Parliament considers use of animal antibiotics
Members of Parliament held a debate on the inappropriate use of antibiotics on farms on Wednesday this week.
In the debate, Conservative MP for Richmond Park Zac Goldsmith spoke of the effects antibiotics had when overused on farms. He said that many in the health profession were talking about antibiotics being over-prescribed by doctors and, as a result, people were more aware of the effects of their use in people.
He then quoted doctors and MPs as well as the previous Health Secretary Andrew Lansley as saying the UK government was right to instigate measures in the way doctors prescribed antibiotics. But of the use on farms, Goldsmith said: “There has been virtually nothing from the government that could in any way encourage vets and farmers to be similarly prudent [with the use of antibiotics].”
Goldsmith also pointed out that an analysis of government figures carried out by the Soil Association showed that between 2000 and 2010, there had been an 18% increase in the use of antibiotics on individual farm animals in the UK. Goldsmith, who led the debate, explained that, as a result, there was a death warrant for the future patient caused by the general overuse of antibiotics.
Furthermore, he pointed out that recently published data from the Veterinary Medicines Directorate (VMD) showed that sales of fluoroquinolones, which are a broad spectrum of antibiotics used to treat serious bacterial infections in animals, had increased dramatically.
According to Goldsmith, the use of fluoroquinolones on animals was now 70% higher than in 2000. He also pointed out that the particular antibiotic was first licensed for use in the UK poultry sector in 1993. Previous to this, he said, there was no registered resistance of campylobacter, which is the most common cause of food poisoning, in people who had not been treated with the antibiotics. “However, in 2007 almost half – 46% – of the campylobacter food poisoning cases caused by the most common strain were resistant,” he added.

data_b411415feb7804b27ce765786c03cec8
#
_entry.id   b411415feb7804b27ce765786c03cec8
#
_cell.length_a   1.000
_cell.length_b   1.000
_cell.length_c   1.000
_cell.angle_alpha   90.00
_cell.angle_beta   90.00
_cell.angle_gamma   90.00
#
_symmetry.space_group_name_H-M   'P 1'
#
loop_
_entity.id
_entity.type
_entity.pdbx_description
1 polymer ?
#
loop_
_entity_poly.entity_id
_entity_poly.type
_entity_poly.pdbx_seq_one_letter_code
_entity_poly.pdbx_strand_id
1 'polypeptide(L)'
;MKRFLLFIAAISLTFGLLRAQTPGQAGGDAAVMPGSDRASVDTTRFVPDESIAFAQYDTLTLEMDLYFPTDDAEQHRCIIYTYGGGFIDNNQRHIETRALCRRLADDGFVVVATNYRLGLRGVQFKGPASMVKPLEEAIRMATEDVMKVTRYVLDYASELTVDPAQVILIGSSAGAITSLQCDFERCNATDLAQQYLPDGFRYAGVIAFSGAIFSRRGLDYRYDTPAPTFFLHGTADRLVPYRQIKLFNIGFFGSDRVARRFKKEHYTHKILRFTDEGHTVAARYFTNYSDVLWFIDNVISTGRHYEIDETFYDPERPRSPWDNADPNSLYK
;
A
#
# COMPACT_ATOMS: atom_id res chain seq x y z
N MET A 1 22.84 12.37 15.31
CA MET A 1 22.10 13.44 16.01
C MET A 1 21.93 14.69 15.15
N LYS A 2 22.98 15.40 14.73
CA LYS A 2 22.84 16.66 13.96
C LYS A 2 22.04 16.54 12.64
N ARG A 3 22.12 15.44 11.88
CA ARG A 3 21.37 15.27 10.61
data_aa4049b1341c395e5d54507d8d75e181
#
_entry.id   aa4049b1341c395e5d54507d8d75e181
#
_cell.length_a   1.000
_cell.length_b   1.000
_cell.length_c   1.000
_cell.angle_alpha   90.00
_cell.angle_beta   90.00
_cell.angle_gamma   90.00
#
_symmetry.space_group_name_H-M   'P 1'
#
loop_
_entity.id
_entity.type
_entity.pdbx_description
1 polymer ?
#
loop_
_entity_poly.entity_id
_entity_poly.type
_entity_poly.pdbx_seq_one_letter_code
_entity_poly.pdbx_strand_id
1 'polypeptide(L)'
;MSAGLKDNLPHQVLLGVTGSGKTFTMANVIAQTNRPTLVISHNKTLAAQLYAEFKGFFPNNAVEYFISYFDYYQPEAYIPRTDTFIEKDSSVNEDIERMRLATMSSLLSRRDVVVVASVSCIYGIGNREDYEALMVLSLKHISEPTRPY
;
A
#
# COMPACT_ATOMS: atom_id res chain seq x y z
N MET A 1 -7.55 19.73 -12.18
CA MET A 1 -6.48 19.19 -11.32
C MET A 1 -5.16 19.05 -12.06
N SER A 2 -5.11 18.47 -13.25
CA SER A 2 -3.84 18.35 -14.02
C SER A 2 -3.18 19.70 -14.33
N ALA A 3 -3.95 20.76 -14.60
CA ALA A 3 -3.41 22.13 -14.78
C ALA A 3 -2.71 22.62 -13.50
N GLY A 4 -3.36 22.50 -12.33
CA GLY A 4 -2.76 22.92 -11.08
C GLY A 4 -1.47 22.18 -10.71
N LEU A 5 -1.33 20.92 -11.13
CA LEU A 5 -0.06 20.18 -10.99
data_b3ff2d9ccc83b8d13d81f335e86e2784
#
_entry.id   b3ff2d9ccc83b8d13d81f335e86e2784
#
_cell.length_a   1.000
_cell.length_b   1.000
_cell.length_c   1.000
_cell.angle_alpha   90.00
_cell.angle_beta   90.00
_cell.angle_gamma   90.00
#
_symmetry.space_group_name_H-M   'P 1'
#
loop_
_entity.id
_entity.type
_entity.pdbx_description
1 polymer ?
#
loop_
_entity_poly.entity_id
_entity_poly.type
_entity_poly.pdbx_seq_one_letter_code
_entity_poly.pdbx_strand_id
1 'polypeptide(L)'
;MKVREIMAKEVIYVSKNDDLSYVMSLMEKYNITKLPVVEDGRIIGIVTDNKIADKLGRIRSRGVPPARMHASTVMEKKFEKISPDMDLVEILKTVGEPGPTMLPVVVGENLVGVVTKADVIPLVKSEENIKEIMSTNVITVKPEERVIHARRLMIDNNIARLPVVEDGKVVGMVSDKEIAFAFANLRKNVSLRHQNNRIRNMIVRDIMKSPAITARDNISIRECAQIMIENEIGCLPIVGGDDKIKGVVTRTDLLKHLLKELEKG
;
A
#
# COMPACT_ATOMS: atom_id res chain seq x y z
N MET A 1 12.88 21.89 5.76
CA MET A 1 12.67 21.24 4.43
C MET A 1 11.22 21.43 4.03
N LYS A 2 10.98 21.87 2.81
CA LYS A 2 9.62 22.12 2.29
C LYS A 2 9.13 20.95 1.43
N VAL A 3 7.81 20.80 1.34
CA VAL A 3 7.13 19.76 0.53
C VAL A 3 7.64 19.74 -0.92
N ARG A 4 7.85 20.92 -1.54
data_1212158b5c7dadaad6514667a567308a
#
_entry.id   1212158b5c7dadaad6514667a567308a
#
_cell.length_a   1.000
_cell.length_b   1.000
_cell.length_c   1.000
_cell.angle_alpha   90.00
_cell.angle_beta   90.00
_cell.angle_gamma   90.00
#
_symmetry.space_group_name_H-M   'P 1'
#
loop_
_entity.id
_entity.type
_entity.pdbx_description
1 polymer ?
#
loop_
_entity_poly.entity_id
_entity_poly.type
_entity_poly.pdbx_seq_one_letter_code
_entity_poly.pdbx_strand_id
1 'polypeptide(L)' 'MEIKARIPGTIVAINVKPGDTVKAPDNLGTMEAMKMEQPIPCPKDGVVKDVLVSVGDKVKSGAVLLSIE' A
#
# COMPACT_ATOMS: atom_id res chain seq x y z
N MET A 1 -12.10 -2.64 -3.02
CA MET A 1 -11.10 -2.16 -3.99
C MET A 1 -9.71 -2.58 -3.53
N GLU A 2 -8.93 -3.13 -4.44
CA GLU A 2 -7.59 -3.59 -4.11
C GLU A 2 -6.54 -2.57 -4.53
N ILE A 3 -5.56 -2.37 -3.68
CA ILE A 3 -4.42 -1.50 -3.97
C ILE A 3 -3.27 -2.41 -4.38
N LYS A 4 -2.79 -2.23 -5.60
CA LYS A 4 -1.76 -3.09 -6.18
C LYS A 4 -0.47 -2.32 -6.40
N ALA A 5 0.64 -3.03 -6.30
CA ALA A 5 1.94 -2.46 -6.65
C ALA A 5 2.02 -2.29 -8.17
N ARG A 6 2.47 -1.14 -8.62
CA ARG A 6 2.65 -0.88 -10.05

It was also noted by Goldsmith that, in 2008, the European Food Safety Authority (EFSA) said a major cause of human exposure to fluoroquinolones resistant by food appeared to be from poultry.
No conclusive evidence
Health Minister Anna Soubry, however, argued that there was no conclusive scientific evidence that food-producing animals formed a reservoir of infection in the UK and food should, therefor, not be considered a major source of infections resistant to antibiotics.
In response to Soubry's statement Policy Advisor for the Soil Association Richard Young said: "The Government is factually incorrect and morally irresponsible to claim the evidence is inconclusive and then use this as an excuse for inaction. There is an international scientific consensus that farm animals form a major reservoir of antibiotic resistance in food poisoning bacteria and there is now overwhelming evidence that they also contribute significantly to a number of other serious resistant infections in humans, particularly those caused by non-food poisoning forms of E. coli.
“The Minister quoted the Veterinary Medicines Directorate’s work on monitoring antibiotic residues, which we accept is of a high standard and important, but she failed to mention the UK does not routinely monitor antibiotic resistance in E. coli, enterococci or Staphylococcus aureus on farm animals."
British Poultry Council
In light of the debate, British Poultry Council (BPC) chief executive Peter Bradnock said it was good to see Parliament starting to discuss “such an important and complex issue”. Bradnock said: “As reflected in the 2011 VMD report on antibiotics sales, antibiotic use on poultry farms is decreasing. As an active member of the Responsible Use of Medicines in Agriculture Alliance, the British poultry industry promotes responsible use of antibiotics for poultry according to strict veterinary assessment.”
Bradnock added that the BPC agreed with a statement made by the Health Minister Anna Soubry about the scientific consensus on veterinary use of antibiotics not being a significant driver for human multi-resistant infections. He said: “Scientific evidence increasingly recognises that the problem of antibiotic resistance in humans comes largely from the use of antibiotics in human medicine. Nevertheless, the poultry sector recognises the essential need to use antibiotics safely and responsibly.”
- chief executive
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- bpc chief
- 2011 vmd report
- complex issue” bradnock
- executive peter bradnock
- bpc chief executive
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